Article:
July 25, 2011
Noel Gallagher's High Flying Birds, 'The Death Of You And Me'
Better than Beady Eye?
Whichever side of the great Noel / Liam schism you’re on (presuming, of course, you feel compelled to take sides), it’s pretty universally agreed the pair have always done things differently. In one corner, the “shitbag”-tweeting headline generator, who’s dissed his brother and former band from every conceivable angle and in the other, a more, shall we say, reserved sibling who said everything he needed to say in a short press conference and NME interview.
While Liam’s posturing is better documented than the downfall of Murdoch, Noel’s opted for a quieter, humbler, more down-to-earth approach, seeing himself as that guy playing guitar stage left, insisting there’ll be no new music until he’s finished changing nappies - that sort of thing.
So while Beady Eye blazed out of nowhere all bluster and ‘Bring The Light’, Chatty Man chinwags and Man City tie-ins, Noel announces his return through Absolute Radio early on a Monday morning, with a much slower and less in-your-face offering.
A trademark acoustic strum and soft flute flourishes herald in Noel’s falsetto and he’s in fine form, delivering Noel-esque couplets that bounce off each other with rhyming glee but turn somewhat dark as they progress: ”High time, summer in the city / Kids are looking pretty / But itsn’t a pity that the sunshiiine / Is full of black thunder / With thoughts of going under / And is it any wonder why the sea is calling out to me / I seem to spend my whole life / Running from people who will be / The death of you and me / Cos I can feel the storm clouds / Sucking up my soul”.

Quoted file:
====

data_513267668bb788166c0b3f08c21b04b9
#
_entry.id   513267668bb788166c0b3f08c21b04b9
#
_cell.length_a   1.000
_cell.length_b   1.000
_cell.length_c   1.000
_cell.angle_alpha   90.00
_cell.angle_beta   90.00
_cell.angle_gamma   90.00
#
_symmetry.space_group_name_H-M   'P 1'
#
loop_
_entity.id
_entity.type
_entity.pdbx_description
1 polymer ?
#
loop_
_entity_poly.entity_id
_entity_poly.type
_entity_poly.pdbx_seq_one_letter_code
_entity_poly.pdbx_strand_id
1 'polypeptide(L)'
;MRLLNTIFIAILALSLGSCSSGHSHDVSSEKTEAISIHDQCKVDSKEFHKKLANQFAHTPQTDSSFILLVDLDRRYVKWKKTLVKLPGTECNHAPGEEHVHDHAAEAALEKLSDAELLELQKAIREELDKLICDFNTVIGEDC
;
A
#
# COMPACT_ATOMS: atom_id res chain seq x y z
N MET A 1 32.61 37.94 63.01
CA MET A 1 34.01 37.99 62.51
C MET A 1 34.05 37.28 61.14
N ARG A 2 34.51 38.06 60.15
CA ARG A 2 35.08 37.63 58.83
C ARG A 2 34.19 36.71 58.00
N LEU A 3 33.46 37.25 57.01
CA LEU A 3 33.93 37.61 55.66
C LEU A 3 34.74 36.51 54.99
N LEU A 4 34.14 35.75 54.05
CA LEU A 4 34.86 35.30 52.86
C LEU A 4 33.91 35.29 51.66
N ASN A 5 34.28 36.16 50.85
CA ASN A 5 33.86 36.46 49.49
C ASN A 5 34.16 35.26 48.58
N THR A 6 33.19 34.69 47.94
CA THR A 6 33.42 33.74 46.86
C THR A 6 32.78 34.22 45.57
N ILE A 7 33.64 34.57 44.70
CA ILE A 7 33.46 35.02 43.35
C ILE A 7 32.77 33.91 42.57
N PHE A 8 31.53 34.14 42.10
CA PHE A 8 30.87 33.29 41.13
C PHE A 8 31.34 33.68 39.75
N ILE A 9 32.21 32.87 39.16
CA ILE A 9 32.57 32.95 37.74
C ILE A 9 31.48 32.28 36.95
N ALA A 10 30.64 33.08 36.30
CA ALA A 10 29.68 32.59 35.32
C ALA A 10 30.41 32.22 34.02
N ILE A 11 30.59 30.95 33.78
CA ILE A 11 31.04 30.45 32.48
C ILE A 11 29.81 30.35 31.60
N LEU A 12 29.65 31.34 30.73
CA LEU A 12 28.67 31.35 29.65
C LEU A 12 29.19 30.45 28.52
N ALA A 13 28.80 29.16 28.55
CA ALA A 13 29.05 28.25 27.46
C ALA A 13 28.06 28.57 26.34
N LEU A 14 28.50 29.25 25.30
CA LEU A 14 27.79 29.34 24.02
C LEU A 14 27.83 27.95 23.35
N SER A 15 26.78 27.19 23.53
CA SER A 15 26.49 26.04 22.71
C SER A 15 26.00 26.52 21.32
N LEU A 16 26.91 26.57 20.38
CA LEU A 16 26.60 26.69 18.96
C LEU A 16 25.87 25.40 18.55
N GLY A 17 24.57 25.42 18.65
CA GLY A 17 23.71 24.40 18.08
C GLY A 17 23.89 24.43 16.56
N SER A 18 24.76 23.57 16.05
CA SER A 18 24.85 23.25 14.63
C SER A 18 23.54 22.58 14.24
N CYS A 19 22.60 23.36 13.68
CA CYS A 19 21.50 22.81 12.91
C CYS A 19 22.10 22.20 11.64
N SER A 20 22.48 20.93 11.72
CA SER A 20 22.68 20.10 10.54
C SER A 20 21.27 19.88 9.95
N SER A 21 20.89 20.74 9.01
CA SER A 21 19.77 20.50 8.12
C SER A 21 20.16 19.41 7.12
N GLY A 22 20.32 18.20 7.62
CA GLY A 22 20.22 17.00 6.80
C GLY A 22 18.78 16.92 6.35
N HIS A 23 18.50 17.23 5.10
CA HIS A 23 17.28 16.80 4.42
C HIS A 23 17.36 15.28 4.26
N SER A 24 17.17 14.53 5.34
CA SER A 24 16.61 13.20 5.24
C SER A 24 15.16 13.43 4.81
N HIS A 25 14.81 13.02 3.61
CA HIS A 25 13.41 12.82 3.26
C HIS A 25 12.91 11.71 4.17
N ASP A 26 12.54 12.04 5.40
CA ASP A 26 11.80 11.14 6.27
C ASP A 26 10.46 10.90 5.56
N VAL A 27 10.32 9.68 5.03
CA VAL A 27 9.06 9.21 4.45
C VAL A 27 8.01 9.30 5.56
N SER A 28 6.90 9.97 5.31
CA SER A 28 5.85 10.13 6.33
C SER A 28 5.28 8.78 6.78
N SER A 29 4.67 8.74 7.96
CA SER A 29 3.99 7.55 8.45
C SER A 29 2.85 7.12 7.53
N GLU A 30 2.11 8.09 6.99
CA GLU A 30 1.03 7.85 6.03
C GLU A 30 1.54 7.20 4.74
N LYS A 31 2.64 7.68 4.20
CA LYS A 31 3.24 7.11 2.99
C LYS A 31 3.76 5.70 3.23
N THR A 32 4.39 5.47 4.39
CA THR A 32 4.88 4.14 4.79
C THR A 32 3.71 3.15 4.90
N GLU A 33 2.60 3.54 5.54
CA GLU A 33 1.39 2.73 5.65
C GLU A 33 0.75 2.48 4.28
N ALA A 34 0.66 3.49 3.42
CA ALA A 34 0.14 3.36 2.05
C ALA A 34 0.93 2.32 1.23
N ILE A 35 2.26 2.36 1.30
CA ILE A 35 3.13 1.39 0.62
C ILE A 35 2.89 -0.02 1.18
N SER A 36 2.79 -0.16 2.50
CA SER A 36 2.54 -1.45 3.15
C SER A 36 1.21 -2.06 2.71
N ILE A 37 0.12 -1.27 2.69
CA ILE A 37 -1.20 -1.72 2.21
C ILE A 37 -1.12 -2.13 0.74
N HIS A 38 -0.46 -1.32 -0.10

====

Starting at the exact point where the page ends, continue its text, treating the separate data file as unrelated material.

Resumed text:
Gloomy. And it’s at this point we’re mugged by some properly demented strings - a short but psychedelic interlude complemented by several retro brass breakouts later on that gift the whole thing with a captivating sheen. If we were forced to tie it to his previous, ‘The Importance Of Being Idle’ springs to mind.
In the accompanying video we meet Noel at the Last Chance saloon, a subtle allusion to his fears this might not work perhaps, sitting near a gibbering weirdo. However this isn’t New Cross, rather somewhere in the Californian desert, and before long he’s pushing his waitress in the pool, some guy from Red Dead Redemption’s turned up with a marching band to take the waitress away and we’re left with the words “To Be Continued...”.
Noel, no need to worry, we’re hooked. Still think you should be called Noel Gallagher’s High Flying Angry Birds though. As for Liam’s reaction? We’ll have to wait and see.
To read all our reviews first - days before they appear online - check out NME magazine, on sale every Wednesday